When I was a little girl, my father and I would go to the Christmas Tree lot near our house, and pick out the family Christmas tree. My mom would strongly encourage us to get a tree that would fit in our family room. But my dad and I had other ideas. I mean, c’mon. It’s Christmas.
Sure, we’d look at the six-foot trees. We’d look at those skinny ones. Those would fit nicely. And then…and THEN we’d see it. The tree. It was big. It was wide. It was…dare I say…grandiose. Obnoxious even? But my dad and I were jubilant. We were so excited to get that tree home and cover it in tinsel, garland and all things homemade ornaments.
Even as I got older, moved out on my own and had my own tree…my dad and I would still go to the Christmas Tree lot and pick out a big ‘ole tree together for my folk’s house. I looked forward to that every year.
And when I became a mom, I couldn’t wait to take them to the tree lot and pick out a tree together. When the kids were a little older and could understand the magnificence of this moment, once we found “our” tree, we’d hug it – therefore making it our own. And then we’d sing the song from The Grinch…”dahoo dores, bahoo bores welcome, welcome Christmas Day.” No, those aren’t the words, but does anyone really know them?
Fast forward to this year. My kids are now 17, 15 and 12. They’re not littles anymore. My oldest has a girlfriend. My middle is enthralled in all things gaming, and my 12 year old didn’t seem as enthusiastic as she did in years past, when Santa was on her mind from Thanksgiving until the soot footprints appeared from the fireplace to the Christmas tree.
We decided to get our tree on Sunday night, the first weekend after Thanksgiving. My oldest had been out with his girlfriend, and I didn’t know whether he’d want to end the date early, to pick out a tree with us. My middle was in his room, saving the world with his gaming expertise, and my daughter was playing Roblox.
“We’re getting the tree tonight.” I said, popping my head into my son’s room. And then texting my oldest, “we’re getting the tree, if you wanna come” I hit “send” and hoped the answer would be “yes.”
And much to my surprise, within 15 minutes, the kids were gathered in the kitchen with hats and coats and excitement!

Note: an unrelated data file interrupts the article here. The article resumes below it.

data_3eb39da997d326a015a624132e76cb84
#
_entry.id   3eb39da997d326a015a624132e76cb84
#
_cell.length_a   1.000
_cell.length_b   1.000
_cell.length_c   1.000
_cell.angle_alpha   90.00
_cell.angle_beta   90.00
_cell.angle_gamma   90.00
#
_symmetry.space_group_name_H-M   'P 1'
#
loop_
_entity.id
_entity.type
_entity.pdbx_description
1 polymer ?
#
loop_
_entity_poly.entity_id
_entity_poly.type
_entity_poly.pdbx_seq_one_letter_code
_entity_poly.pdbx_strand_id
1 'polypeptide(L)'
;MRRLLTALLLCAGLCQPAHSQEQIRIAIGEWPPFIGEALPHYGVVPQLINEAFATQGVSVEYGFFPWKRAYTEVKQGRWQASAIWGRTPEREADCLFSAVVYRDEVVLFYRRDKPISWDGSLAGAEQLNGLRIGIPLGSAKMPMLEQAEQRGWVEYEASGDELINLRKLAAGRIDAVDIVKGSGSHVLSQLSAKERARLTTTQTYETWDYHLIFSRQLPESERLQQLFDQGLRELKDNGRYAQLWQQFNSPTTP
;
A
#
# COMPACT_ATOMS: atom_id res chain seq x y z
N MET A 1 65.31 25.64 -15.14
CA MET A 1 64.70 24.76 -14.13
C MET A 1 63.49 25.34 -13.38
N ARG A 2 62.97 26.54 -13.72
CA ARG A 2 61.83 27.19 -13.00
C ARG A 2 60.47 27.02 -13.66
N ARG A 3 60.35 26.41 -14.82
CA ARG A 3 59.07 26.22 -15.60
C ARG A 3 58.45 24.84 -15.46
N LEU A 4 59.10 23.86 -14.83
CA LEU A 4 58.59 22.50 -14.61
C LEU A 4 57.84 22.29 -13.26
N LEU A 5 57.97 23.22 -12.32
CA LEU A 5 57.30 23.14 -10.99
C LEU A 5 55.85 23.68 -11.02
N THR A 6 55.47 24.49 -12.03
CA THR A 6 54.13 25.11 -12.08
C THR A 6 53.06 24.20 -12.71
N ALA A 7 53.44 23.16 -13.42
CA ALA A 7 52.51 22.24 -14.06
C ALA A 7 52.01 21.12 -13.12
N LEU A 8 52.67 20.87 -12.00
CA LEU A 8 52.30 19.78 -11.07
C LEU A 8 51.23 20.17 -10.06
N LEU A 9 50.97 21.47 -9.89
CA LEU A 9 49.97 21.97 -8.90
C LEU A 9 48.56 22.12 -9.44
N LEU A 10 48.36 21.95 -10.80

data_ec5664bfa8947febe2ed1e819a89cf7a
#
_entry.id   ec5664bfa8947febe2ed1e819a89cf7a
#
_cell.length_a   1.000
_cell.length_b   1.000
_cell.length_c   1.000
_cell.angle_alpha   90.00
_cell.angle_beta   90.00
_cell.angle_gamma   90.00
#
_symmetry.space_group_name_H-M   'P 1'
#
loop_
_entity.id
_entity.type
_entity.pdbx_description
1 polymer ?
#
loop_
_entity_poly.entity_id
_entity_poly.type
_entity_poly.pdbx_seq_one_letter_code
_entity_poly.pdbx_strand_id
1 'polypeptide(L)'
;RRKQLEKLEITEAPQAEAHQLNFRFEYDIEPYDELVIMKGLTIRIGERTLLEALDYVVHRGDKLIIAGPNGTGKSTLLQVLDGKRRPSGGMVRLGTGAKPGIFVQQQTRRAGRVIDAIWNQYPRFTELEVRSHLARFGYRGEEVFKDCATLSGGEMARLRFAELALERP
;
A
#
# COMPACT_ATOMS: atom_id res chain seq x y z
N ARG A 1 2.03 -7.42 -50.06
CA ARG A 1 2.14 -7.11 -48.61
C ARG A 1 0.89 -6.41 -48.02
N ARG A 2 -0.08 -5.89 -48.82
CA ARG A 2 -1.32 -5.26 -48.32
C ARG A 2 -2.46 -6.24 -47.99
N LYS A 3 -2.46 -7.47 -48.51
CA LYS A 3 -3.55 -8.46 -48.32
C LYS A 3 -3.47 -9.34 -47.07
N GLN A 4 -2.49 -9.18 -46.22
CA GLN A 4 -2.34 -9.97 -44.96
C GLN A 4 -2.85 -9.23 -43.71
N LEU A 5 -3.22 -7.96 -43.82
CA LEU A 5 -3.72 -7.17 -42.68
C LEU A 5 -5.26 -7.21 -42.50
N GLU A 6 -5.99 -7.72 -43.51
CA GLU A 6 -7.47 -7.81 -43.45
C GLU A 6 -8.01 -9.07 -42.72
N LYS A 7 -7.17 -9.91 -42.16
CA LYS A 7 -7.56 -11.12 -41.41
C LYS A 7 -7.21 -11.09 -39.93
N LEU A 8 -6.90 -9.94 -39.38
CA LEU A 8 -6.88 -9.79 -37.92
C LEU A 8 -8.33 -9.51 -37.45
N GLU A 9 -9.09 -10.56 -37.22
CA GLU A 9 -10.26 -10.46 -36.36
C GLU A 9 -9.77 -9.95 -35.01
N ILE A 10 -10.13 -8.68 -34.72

We drove to our annual spot. We drove up in anticipation, talking about the 9-foot tree we were looking forward to getting. Complete Darkness. Closed.
I thought the kids would want to rush back home, but instead we voted to go to another place down the street. It was open. We walked through the crisp night air, holiday music blaring from the speakers. We looked at every tree in the lot. Nope. Our tree wasn’t here.
Piling back into the car, I wondered if we should just call it a night and try again later in the week. But the kids were all in. We drove through our town, and into another town, where we knew of another Christmas tree place. Pulling into the empty parking lot, I thought for sure it was closed, but the lights were on and Christmas music was playing.
The lot was filled with trees, sorted by size. The kids were scattered. “Look at this one!” “Wait, look at this one!” Each tree was more beautiful than the last. And then…we found it. Our tree. Did we hug it? Absolutely. Did we sing? Not this time. Perhaps it was too cold, or perhaps it was because the kids are too mature for such silliness. But did I sing it in my head? Not gonna lie…I totally did.
With every ornament hung, there was a story. There was a memory attached. And as we decorated the tree, I was struck by how fast the years have gone by. Not just how fast the kids have grown, but I thought about my dad. I thought about all the years we went to pick out the tree together. I thought about all the traditions my folks passed down to me.
And when my folks come to see our tree, I will give my dad an extra tight squeeze. And he’ll know, in that moment, that I remember.
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